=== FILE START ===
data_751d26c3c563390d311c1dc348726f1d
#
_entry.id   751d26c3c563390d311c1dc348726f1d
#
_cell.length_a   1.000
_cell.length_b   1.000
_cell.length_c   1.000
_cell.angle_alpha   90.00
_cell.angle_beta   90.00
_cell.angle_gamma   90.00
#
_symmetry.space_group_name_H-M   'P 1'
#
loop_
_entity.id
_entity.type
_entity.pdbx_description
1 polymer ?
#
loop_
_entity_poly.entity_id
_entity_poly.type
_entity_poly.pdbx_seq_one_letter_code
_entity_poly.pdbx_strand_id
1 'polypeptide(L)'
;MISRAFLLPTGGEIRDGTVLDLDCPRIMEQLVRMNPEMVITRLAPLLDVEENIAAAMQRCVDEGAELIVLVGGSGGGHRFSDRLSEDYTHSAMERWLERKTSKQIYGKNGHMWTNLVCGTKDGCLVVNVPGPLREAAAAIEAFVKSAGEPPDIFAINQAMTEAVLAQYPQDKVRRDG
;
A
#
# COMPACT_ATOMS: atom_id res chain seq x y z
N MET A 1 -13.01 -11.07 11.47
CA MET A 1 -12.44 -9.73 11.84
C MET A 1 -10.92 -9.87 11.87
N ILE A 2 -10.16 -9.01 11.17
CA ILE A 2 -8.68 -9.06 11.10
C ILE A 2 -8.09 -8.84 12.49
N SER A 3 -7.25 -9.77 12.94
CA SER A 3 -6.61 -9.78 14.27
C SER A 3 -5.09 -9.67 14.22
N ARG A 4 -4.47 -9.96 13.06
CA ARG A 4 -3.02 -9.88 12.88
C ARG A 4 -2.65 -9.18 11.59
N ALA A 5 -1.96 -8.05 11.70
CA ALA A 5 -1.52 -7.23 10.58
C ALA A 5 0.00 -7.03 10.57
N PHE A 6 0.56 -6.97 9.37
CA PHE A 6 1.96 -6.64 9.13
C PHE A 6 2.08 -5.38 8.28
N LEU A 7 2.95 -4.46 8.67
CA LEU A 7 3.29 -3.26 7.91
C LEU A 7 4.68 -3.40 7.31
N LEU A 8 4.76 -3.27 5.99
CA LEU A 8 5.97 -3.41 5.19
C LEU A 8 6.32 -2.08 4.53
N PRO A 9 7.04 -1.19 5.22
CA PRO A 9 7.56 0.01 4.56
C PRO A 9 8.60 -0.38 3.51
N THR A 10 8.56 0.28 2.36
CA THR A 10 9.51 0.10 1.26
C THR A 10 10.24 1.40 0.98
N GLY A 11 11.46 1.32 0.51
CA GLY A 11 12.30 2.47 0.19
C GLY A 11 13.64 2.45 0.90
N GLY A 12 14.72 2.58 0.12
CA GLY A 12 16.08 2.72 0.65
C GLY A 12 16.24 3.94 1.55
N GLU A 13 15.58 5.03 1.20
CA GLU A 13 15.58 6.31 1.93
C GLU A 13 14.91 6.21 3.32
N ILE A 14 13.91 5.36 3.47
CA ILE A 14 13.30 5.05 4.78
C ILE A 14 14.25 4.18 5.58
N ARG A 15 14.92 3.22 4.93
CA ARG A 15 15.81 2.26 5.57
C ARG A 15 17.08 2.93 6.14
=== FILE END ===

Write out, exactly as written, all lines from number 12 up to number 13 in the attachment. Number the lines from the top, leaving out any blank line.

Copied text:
_symmetry.space_group_name_H-M   'P 1'
#